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Cambridge University Press, Bjpsych Open, 2(9), 2023

DOI: 10.1192/bjo.2022.636



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DRAGON-Data: a platform and protocol for integrating genomic and phenotypic data across large psychiatric cohorts

This paper is made freely available by the publisher.
This paper is made freely available by the publisher.

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Data provided by SHERPA/RoMEO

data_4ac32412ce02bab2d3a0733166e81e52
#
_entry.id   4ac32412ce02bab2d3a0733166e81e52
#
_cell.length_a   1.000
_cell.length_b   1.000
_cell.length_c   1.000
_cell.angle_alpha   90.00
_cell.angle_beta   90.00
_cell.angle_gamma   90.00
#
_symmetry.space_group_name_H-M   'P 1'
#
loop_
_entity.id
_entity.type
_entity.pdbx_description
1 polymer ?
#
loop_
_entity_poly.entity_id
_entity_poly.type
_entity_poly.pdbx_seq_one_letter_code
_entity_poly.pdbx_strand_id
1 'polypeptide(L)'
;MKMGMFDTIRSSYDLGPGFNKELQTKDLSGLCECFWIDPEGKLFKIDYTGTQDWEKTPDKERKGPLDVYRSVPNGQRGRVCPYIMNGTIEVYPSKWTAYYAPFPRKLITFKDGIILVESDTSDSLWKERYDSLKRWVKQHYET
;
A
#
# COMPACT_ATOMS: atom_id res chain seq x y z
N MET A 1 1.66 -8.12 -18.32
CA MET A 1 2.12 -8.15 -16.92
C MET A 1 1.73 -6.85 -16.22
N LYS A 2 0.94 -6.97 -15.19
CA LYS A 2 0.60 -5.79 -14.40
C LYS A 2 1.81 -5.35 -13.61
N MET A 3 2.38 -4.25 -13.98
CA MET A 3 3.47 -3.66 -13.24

Background Current psychiatric diagnoses, although heritable, have not been clearly mapped onto distinct underlying pathogenic processes. The same symptoms often occur in multiple disorders, and a substantial proportion of both genetic and environmental risk factors are shared across disorders. However, the relationship between shared symptoms and shared genetic liability is still poorly understood. Aims Well-characterised, cross-disorder samples are needed to investigate this matter, but few currently exist. Our aim is to develop procedures to purposely curate and aggregate genotypic and phenotypic data in psychiatric research. Method As part of the Cardiff MRC Mental Health Data Pathfinder initiative, we have curated and harmonised phenotypic and genetic information from 15 studies to create a new data repository, DRAGON-Data. To date, DRAGON-Data includes over 45 000 individuals: adults and children with neurodevelopmental or psychiatric diagnoses, affected probands within collected families and individuals who carry a known neurodevelopmental risk copy number variant. Results We have processed the available phenotype information to derive core variables that can be reliably analysed across groups. In addition, all data-sets with genotype information have undergone rigorous quality control, imputation, copy number variant calling and polygenic score generation. Conclusions DRAGON-Data combines genetic and non-genetic information, and is available as a resource for research across traditional psychiatric diagnostic categories. Algorithms and pipelines used for data harmonisation are currently publicly available for the scientific community, and an appropriate data-sharing protocol will be developed as part of ongoing projects (DATAMIND) in partnership with Health Data Research UK.